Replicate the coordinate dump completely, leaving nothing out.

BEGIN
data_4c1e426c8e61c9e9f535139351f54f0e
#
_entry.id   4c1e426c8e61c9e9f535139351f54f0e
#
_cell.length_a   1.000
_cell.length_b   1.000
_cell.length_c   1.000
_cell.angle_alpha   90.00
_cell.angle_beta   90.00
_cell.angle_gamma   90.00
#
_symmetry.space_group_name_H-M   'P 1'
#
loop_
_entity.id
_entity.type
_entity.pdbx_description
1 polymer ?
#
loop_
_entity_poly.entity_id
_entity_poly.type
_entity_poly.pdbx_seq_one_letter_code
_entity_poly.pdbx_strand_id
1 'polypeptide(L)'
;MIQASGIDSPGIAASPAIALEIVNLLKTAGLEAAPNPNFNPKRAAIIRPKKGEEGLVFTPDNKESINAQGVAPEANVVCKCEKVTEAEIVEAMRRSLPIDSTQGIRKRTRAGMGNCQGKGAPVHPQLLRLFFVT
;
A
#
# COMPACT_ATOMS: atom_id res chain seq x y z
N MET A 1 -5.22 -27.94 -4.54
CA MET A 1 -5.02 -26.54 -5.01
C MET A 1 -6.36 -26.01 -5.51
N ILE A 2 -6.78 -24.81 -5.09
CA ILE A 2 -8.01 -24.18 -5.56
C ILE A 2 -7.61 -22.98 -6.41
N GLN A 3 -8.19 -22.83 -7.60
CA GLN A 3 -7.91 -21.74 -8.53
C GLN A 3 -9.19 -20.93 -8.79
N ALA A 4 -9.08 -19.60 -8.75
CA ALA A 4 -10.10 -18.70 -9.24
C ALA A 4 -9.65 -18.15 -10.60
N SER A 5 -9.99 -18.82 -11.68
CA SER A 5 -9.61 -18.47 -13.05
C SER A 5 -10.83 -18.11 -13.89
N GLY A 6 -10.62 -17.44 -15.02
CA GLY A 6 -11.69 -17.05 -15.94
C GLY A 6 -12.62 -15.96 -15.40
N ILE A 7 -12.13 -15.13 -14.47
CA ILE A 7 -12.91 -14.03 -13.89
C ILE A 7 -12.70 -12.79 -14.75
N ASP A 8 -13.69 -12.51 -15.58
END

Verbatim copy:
data_4c1e426c8e61c9e9f535139351f54f0e
#
_entry.id   4c1e426c8e61c9e9f535139351f54f0e
#
_cell.length_a   1.000
_cell.length_b   1.000
_cell.length_c   1.000
_cell.angle_alpha   90.00
_cell.angle_beta   90.00
_cell.angle_gamma   90.00
#
_symmetry.space_group_name_H-M   'P 1'
#
loop_
_entity.id
_entity.type
_entity.pdbx_description
1 polymer ?
#
loop_
_entity_poly.entity_id
_entity_poly.type
_entity_poly.pdbx_seq_one_letter_code
_entity_poly.pdbx_strand_id
1 'polypeptide(L)'
;MIQASGIDSPGIAASPAIALEIVNLLKTAGLEAAPNPNFNPKRAAIIRPKKGEEGLVFTPDNKESINAQGVAPEANVVCKCEKVTEAEIVEAMRRSLPIDSTQGIRKRTRAGMGNCQGKGAPVHPQLLRLFFVT
;
A
#
# COMPACT_ATOMS: atom_id res chain seq x y z
N MET A 1 -5.22 -27.94 -4.54
CA MET A 1 -5.02 -26.54 -5.01
C MET A 1 -6.36 -26.01 -5.51
N ILE A 2 -6.78 -24.81 -5.09
CA ILE A 2 -8.01 -24.18 -5.56
C ILE A 2 -7.61 -22.98 -6.41
N GLN A 3 -8.19 -22.83 -7.60
CA GLN A 3 -7.91 -21.74 -8.53
C GLN A 3 -9.19 -20.93 -8.79
N ALA A 4 -9.08 -19.60 -8.75
CA ALA A 4 -10.10 -18.70 -9.24
C ALA A 4 -9.65 -18.15 -10.60
N SER A 5 -9.99 -18.82 -11.68
CA SER A 5 -9.61 -18.47 -13.05
C SER A 5 -10.83 -18.11 -13.89
N GLY A 6 -10.62 -17.44 -15.02
CA GLY A 6 -11.69 -17.05 -15.94
C GLY A 6 -12.62 -15.96 -15.40
N ILE A 7 -12.13 -15.13 -14.47
CA ILE A 7 -12.91 -14.03 -13.89
C ILE A 7 -12.70 -12.79 -14.75
N ASP A 8 -13.69 -12.51 -15.58